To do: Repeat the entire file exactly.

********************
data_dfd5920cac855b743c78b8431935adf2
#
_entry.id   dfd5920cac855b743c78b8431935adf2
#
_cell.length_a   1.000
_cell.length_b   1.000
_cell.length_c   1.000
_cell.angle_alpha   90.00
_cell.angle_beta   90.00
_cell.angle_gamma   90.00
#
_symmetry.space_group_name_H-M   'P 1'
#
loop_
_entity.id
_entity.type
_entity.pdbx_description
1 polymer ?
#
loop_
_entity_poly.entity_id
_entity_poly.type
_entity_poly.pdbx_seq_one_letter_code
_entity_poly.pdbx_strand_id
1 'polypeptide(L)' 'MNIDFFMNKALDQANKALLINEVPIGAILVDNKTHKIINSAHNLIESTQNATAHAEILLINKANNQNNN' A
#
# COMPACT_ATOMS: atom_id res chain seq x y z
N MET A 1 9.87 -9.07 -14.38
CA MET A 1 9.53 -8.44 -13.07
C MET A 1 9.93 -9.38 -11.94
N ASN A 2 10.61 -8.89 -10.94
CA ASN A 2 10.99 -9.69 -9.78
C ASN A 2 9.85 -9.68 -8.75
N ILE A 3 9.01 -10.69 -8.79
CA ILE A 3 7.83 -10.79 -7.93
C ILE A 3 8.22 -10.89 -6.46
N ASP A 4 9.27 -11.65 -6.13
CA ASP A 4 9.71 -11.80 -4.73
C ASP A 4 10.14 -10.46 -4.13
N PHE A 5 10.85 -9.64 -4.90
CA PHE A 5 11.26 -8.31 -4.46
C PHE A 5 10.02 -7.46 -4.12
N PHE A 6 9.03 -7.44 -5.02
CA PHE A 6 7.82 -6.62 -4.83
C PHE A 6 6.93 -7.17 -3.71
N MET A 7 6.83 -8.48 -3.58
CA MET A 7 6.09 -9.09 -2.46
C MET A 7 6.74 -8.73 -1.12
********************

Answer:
data_dfd5920cac855b743c78b8431935adf2
#
_entry.id   dfd5920cac855b743c78b8431935adf2
#
_cell.length_a   1.000
_cell.length_b   1.000
_cell.length_c   1.000
_cell.angle_alpha   90.00
_cell.angle_beta   90.00
_cell.angle_gamma   90.00
#
_symmetry.space_group_name_H-M   'P 1'
#
loop_
_entity.id
_entity.type
_entity.pdbx_description
1 polymer ?
#
loop_
_entity_poly.entity_id
_entity_poly.type
_entity_poly.pdbx_seq_one_letter_code
_entity_poly.pdbx_strand_id
1 'polypeptide(L)' 'MNIDFFMNKALDQANKALLINEVPIGAILVDNKTHKIINSAHNLIESTQNATAHAEILLINKANNQNNN' A
#
# COMPACT_ATOMS: atom_id res chain seq x y z
N MET A 1 9.87 -9.07 -14.38
CA MET A 1 9.53 -8.44 -13.07
C MET A 1 9.93 -9.38 -11.94
N ASN A 2 10.61 -8.89 -10.94
CA ASN A 2 10.99 -9.69 -9.78
C ASN A 2 9.85 -9.68 -8.75
N ILE A 3 9.01 -10.69 -8.79
CA ILE A 3 7.83 -10.79 -7.93
C ILE A 3 8.22 -10.89 -6.46
N ASP A 4 9.27 -11.65 -6.13
CA ASP A 4 9.71 -11.80 -4.73
C ASP A 4 10.14 -10.46 -4.13
N PHE A 5 10.85 -9.64 -4.90
CA PHE A 5 11.26 -8.31 -4.46
C PHE A 5 10.02 -7.46 -4.12
N PHE A 6 9.03 -7.44 -5.02
CA PHE A 6 7.82 -6.62 -4.83
C PHE A 6 6.93 -7.17 -3.71
N MET A 7 6.83 -8.48 -3.58
CA MET A 7 6.09 -9.09 -2.46
C MET A 7 6.74 -8.73 -1.12